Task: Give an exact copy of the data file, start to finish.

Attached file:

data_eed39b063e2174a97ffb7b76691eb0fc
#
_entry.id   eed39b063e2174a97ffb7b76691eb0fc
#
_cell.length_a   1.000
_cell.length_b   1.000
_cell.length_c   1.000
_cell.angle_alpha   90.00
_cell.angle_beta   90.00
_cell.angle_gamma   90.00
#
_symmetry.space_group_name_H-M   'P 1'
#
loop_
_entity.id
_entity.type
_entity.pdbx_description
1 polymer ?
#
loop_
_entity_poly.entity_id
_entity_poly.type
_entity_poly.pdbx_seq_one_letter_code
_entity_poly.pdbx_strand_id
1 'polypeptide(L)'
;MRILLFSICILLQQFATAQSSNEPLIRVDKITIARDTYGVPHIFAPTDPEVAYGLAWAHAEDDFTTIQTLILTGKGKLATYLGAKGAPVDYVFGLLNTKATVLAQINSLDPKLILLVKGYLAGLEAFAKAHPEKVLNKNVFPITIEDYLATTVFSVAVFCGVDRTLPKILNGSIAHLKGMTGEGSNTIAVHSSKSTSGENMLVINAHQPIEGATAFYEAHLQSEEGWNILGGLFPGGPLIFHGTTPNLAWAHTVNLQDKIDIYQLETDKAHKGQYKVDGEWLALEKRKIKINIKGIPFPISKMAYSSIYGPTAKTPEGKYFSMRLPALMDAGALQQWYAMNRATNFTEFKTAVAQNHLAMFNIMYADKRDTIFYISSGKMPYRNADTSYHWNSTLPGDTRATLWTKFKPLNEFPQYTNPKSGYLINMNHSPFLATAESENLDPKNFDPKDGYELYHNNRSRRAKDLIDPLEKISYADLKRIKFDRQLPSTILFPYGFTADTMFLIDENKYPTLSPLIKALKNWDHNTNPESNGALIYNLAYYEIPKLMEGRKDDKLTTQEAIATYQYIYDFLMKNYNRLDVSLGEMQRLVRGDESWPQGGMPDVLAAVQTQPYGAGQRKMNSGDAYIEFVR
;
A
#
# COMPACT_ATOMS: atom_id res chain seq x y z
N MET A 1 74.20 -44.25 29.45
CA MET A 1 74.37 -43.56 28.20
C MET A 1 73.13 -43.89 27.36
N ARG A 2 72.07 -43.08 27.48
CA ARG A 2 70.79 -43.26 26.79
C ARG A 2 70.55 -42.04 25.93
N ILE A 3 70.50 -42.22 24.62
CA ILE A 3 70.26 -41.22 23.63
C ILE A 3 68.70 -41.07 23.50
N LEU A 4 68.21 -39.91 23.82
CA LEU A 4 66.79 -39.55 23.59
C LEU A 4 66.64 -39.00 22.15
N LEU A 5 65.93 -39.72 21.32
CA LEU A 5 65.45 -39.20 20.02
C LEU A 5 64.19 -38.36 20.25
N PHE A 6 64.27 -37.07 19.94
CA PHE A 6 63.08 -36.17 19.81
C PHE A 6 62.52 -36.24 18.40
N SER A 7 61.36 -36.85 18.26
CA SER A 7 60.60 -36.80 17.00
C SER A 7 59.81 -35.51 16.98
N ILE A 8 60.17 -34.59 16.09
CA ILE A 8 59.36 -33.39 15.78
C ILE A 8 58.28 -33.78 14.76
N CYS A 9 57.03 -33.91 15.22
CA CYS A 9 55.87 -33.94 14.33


data_eed39b063e2174a97ffb7b76691eb0fc
#
_entry.id   eed39b063e2174a97ffb7b76691eb0fc
#
_cell.length_a   1.000
_cell.length_b   1.000
_cell.length_c   1.000
_cell.angle_alpha   90.00
_cell.angle_beta   90.00
_cell.angle_gamma   90.00
#
_symmetry.space_group_name_H-M   'P 1'
#
loop_
_entity.id
_entity.type
_entity.pdbx_description
1 polymer ?
#
loop_
_entity_poly.entity_id
_entity_poly.type
_entity_poly.pdbx_seq_one_letter_code
_entity_poly.pdbx_strand_id
1 'polypeptide(L)'
;MRILLFSICILLQQFATAQSSNEPLIRVDKITIARDTYGVPHIFAPTDPEVAYGLAWAHAEDDFTTIQTLILTGKGKLATYLGAKGAPVDYVFGLLNTKATVLAQINSLDPKLILLVKGYLAGLEAFAKAHPEKVLNKNVFPITIEDYLATTVFSVAVFCGVDRTLPKILNGSIAHLKGMTGEGSNTIAVHSSKSTSGENMLVINAHQPIEGATAFYEAHLQSEEGWNILGGLFPGGPLIFHGTTPNLAWAHTVNLQDKIDIYQLETDKAHKGQYKVDGEWLALEKRKIKINIKGIPFPISKMAYSSIYGPTAKTPEGKYFSMRLPALMDAGALQQWYAMNRATNFTEFKTAVAQNHLAMFNIMYADKRDTIFYISSGKMPYRNADTSYHWNSTLPGDTRATLWTKFKPLNEFPQYTNPKSGYLINMNHSPFLATAESENLDPKNFDPKDGYELYHNNRSRRAKDLIDPLEKISYADLKRIKFDRQLPSTILFPYGFTADTMFLIDENKYPTLSPLIKALKNWDHNTNPESNGALIYNLAYYEIPKLMEGRKDDKLTTQEAIATYQYIYDFLMKNYNRLDVSLGEMQRLVRGDESWPQGGMPDVLAAVQTQPYGAGQRKMNSGDAYIEFVR
;
A
#
# COMPACT_ATOMS: atom_id res chain seq x y z
N MET A 1 74.20 -44.25 29.45
CA MET A 1 74.37 -43.56 28.20
C MET A 1 73.13 -43.89 27.36
N ARG A 2 72.07 -43.08 27.48
CA ARG A 2 70.79 -43.26 26.79
C ARG A 2 70.55 -42.04 25.93
N ILE A 3 70.50 -42.22 24.62
CA ILE A 3 70.26 -41.22 23.63
C ILE A 3 68.70 -41.07 23.50
N LEU A 4 68.21 -39.91 23.82
CA LEU A 4 66.79 -39.55 23.59
C LEU A 4 66.64 -39.00 22.15
N LEU A 5 65.93 -39.72 21.32
CA LEU A 5 65.45 -39.20 20.02
C LEU A 5 64.19 -38.36 20.25
N PHE A 6 64.27 -37.07 19.94
CA PHE A 6 63.08 -36.17 19.81
C PHE A 6 62.52 -36.24 18.40
N SER A 7 61.36 -36.85 18.26
CA SER A 7 60.60 -36.80 17.00
C SER A 7 59.81 -35.51 16.98
N ILE A 8 60.17 -34.59 16.09
CA ILE A 8 59.36 -33.39 15.78
C ILE A 8 58.28 -33.78 14.76
N CYS A 9 57.03 -33.91 15.22
CA CYS A 9 55.87 -33.94 14.33